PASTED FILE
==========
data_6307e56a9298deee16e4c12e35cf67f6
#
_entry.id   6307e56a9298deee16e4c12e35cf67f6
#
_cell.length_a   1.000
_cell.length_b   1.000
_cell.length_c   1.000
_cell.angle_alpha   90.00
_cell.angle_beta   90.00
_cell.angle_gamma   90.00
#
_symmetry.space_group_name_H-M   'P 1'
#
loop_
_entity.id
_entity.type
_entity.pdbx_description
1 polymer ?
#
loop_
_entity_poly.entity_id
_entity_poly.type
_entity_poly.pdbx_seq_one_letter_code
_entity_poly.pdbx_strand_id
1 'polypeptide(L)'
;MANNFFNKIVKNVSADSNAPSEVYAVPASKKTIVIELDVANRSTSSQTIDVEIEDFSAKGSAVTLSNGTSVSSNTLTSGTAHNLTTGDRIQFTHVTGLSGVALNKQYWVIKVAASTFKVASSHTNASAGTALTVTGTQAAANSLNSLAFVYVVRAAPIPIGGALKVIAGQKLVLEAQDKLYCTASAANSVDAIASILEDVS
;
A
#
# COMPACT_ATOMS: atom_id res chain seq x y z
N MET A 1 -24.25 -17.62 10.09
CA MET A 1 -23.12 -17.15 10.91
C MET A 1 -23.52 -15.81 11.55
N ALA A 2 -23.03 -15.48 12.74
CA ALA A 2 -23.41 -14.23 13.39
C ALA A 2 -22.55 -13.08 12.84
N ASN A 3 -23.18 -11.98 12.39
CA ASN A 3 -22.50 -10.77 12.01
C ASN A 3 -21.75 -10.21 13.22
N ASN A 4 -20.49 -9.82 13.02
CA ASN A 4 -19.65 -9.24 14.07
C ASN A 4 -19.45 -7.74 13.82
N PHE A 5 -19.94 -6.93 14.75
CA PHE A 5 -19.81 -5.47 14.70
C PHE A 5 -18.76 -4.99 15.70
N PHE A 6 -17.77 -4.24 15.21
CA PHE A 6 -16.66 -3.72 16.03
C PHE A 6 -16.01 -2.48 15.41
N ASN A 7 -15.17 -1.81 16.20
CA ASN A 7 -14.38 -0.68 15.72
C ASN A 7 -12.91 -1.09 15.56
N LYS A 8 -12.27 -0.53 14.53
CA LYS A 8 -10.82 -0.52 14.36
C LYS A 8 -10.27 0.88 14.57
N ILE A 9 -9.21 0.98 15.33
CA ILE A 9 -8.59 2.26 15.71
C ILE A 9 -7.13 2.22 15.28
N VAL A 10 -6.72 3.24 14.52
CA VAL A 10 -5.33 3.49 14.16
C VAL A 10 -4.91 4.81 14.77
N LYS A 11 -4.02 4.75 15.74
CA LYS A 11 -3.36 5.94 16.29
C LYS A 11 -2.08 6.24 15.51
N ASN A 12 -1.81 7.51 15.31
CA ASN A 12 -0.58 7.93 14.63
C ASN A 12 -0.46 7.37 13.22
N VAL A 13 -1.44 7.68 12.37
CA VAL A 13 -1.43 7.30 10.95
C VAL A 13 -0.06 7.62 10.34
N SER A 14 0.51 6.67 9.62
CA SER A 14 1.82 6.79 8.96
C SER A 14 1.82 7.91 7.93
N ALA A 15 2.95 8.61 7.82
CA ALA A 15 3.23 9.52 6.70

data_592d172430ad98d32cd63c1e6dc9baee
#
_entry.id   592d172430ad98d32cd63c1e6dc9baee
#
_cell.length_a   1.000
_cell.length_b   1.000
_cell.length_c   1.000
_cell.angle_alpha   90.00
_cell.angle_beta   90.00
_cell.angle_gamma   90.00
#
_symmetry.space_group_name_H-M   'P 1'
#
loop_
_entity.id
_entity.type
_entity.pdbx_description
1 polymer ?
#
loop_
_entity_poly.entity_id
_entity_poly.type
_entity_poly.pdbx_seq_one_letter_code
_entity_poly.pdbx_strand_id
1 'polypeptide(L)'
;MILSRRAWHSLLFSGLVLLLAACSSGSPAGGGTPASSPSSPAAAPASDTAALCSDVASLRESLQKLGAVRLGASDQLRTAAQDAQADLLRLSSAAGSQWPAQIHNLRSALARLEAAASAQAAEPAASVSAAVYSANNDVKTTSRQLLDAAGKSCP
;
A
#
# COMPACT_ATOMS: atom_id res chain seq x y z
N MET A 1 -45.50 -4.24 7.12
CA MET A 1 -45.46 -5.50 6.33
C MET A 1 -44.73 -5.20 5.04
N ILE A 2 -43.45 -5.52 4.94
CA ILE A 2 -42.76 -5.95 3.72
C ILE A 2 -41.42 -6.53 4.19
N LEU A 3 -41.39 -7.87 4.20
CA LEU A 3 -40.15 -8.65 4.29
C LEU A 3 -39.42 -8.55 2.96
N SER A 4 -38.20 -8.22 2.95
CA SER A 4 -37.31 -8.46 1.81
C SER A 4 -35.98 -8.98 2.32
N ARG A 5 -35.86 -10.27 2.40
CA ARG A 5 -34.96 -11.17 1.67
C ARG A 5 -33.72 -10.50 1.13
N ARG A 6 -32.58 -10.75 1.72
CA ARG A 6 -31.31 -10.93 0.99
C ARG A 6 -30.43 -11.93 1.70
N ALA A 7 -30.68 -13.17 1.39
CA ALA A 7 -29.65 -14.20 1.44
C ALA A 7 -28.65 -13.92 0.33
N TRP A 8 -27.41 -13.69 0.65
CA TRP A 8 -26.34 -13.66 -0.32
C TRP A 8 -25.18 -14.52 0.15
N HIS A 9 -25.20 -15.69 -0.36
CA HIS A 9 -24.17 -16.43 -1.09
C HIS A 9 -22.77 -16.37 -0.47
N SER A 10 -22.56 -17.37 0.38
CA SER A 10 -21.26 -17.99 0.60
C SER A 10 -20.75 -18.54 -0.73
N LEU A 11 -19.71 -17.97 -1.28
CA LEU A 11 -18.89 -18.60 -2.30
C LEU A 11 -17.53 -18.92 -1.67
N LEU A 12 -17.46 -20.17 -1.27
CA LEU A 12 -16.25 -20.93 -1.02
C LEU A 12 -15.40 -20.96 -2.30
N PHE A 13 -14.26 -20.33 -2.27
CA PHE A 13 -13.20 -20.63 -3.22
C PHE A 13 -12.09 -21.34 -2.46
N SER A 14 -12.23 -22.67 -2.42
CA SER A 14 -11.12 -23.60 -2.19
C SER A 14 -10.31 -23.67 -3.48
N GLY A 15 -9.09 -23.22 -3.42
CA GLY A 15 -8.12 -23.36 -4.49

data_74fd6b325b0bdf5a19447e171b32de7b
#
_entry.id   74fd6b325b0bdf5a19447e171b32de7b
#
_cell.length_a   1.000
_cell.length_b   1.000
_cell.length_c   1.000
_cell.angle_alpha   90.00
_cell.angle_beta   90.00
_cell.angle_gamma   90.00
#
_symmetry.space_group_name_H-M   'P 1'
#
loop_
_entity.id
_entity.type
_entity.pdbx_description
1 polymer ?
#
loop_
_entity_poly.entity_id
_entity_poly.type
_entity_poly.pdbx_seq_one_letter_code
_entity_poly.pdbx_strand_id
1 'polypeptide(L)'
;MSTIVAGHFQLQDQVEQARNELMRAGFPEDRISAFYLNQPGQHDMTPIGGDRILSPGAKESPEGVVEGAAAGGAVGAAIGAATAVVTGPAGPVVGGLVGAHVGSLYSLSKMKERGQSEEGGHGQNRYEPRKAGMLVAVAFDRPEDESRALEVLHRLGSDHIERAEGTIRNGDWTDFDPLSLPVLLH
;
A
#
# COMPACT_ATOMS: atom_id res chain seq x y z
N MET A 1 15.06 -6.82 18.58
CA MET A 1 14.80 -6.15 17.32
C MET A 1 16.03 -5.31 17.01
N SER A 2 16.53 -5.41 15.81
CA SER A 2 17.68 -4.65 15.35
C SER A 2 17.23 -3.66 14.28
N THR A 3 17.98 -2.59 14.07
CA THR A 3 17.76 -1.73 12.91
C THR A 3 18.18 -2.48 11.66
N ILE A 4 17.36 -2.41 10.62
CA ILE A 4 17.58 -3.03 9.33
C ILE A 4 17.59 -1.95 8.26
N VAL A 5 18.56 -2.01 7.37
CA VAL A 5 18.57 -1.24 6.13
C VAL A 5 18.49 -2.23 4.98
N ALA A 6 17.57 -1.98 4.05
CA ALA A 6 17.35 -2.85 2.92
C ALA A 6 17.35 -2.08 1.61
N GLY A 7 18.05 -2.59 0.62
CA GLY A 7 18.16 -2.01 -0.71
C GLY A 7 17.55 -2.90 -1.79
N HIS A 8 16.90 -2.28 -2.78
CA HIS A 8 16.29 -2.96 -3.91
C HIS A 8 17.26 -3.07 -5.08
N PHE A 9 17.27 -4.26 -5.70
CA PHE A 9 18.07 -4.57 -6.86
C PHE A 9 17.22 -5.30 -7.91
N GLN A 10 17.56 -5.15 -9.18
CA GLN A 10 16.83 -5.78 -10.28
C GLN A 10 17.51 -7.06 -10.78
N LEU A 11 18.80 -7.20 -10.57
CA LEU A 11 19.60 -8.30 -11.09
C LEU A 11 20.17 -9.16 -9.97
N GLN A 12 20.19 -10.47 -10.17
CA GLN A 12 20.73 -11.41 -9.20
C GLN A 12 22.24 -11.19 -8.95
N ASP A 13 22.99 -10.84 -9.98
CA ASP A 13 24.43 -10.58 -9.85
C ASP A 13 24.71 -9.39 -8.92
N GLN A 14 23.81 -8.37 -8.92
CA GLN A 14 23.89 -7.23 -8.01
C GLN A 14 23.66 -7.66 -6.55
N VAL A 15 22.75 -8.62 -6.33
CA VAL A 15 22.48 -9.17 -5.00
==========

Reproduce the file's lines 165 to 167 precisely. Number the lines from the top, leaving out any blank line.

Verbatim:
_entity.pdbx_description
1 polymer ?
#